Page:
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ORD AA Flight Goes Lost Comm - Intercepted by F-16's

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ORD AA Flight Goes Lost Comm - Intercepted by F-16's

Old 19th Sep 2001, 19:40
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Arrow ORD AA Flight Goes Lost Comm - Intercepted by F-16's

It's a different ballgame in U.S. airspace these days...


Warplanes tail commercial jet after pilots lose radio contact

57 aboard return safely to O'Hare

By Jon Hilkevitch
Chicago Tribune transportation reporter
Published September 19, 2001

A pair of F-16 warplanes raced across the Midwest sky to investigate an American Airlines plane whose pilots did not respond to calls from air-traffic controllers shortly after takeoff Tuesday from O'Hare International Airport, authorities said.

It turned out to be nothing more than a radio problem, but the 51 passengers aboard American Flight 1555 got a startling view of the fighters just beyond the wingtips of the Boeing 737-800 until the glitch was sorted out.

Officials said the F-16s escorted the passenger jet back to the apron of the runway at O'Hare, then peeled away.

The problem began when the flight, bound for Los Angeles, experienced radio failure and intermittent difficulty turning, Federal Aviation Administration spokesman Tony Molinaro said.

The FAA immediately asked the military to send up the Air National Guard fighters for a close look, after the controllers' radio instructions were met by silence, officials said. Adding to the concern was that the aircraft had arrived at O'Hare from Boston's Logan International Airport, where two of the four airliners hijacked Sept. 11 began their ill-fated flights.

Although the pilots of Flight 1555 could not receive or transmit voice communications, they did punch a numerical beacon code on the aircraft's transponder, indicating their communications radio had failed and the passengers and six crew members were OK, officials said.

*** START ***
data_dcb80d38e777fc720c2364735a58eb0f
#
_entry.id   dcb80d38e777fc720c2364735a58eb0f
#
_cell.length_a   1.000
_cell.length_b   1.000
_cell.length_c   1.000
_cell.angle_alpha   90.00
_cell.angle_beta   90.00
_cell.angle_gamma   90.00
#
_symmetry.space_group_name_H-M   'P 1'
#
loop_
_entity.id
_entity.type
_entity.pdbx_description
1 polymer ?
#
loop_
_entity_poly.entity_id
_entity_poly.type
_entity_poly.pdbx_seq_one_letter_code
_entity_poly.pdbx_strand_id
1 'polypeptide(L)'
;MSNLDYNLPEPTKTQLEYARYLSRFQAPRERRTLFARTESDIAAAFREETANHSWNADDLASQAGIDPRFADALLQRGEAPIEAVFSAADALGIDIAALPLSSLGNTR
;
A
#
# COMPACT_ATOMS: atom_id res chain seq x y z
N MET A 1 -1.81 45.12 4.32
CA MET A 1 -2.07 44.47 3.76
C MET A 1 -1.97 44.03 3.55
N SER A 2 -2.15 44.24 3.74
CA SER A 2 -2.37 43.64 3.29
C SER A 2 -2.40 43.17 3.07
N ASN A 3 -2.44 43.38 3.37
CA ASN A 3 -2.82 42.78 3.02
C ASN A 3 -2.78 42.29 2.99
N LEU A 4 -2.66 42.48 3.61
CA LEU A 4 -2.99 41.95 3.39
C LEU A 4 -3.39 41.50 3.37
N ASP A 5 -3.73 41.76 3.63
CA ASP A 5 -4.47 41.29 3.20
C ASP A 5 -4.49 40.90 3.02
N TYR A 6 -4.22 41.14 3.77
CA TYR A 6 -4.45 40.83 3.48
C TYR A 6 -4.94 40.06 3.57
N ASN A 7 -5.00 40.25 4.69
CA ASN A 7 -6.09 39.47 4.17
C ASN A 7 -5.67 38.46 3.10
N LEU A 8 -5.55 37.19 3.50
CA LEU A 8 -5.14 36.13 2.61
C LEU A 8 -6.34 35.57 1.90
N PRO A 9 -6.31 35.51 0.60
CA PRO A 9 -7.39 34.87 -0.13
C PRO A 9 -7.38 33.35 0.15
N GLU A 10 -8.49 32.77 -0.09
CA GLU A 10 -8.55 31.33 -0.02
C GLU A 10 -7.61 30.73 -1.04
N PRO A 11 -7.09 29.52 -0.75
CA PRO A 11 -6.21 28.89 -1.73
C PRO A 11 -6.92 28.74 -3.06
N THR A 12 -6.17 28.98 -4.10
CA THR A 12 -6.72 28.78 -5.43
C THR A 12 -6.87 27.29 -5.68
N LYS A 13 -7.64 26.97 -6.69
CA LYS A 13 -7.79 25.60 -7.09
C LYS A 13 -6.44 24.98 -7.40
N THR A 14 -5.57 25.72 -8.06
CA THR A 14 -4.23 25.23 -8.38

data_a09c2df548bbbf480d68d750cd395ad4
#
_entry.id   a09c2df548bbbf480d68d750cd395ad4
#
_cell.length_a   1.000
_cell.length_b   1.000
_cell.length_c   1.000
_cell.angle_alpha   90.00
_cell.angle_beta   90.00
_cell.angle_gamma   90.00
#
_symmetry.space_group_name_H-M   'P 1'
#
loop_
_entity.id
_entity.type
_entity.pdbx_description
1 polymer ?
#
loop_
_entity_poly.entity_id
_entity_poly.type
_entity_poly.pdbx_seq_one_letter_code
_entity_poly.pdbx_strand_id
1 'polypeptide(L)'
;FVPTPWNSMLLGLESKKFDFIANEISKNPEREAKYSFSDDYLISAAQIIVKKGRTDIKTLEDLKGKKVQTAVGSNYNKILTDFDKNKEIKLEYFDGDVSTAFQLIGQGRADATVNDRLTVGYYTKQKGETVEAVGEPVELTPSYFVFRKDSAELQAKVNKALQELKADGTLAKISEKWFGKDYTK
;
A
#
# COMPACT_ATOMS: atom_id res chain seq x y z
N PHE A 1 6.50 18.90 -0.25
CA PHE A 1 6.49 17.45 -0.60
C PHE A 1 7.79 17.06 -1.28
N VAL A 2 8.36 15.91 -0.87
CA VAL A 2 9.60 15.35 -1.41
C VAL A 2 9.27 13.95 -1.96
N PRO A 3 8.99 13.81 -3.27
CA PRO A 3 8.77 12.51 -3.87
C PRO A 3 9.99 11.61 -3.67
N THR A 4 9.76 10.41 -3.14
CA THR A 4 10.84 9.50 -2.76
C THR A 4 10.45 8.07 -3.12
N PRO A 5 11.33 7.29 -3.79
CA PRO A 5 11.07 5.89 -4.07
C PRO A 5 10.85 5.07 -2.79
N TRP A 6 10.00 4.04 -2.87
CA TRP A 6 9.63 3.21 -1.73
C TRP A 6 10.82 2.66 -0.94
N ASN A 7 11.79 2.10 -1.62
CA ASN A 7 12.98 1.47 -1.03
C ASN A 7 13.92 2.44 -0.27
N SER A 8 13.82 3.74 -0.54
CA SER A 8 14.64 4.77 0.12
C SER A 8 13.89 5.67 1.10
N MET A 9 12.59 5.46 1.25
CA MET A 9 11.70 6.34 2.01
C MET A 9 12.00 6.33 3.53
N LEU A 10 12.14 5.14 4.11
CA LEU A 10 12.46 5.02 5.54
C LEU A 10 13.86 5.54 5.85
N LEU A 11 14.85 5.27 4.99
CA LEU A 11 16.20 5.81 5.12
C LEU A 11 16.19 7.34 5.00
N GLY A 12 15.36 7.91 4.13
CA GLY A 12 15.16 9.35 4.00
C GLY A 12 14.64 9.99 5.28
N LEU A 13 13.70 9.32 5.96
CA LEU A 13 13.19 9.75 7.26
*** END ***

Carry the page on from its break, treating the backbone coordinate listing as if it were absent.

But FAA and military officials took no chances, in part because the hijackers last week were pilots and had disabled the transponders aboard the hijacked aircraft to prevent officials from tracking the speed, altitude and identity of the planes.

The pilots' difficulty in turning the plane might have added to the concerns, sources said.

"The F-16s were winged on each side of the aircraft for the entire trip back, and the crews were able to communicate with hand signals," one official said.

Military officials declined to comment. Sources said F-15, F-16 and E-6B warplanes, accompanied by KC-135 refueling aircraft, have been patrolling commercial air lanes in the Midwest around the clock since the terrorist hijackings.

While en route back to O'Hare, radio contact with the American flight was restored but then lost again, officials said.

If the nation's airline and air-traffic system were not on a state of high alert because of the hijackings, Tuesday's radio problem would not have prevented Flight 1555 from going on to Los Angeles International Airport, FAA officials said.

According to contingency procedures, the pilots would continue on their planned routing and choose a runway for landing. A "Nordo" code sent from the aircraft--slang for "no radio"--alerts controllers to get other planes out of the way.

Officials said the American pilots and controllers at several FAA facilities were able to communicate by using the numerical code system. In addition, the 737 and F-16 pilots were able to talk briefly between the intermittent radio outages on the American plane.

During the plane's final approach to O'Hare, radio contact was again restored. The plane landed at 9:51 a.m., less than an hour after departure. The passengers were transferred to other flights, FAA and American officials said.

Authorities declined to identify the fighter wing to which the F-16s belong. It is believed that they are part of either the Illinois or the Indiana Air National Guard.
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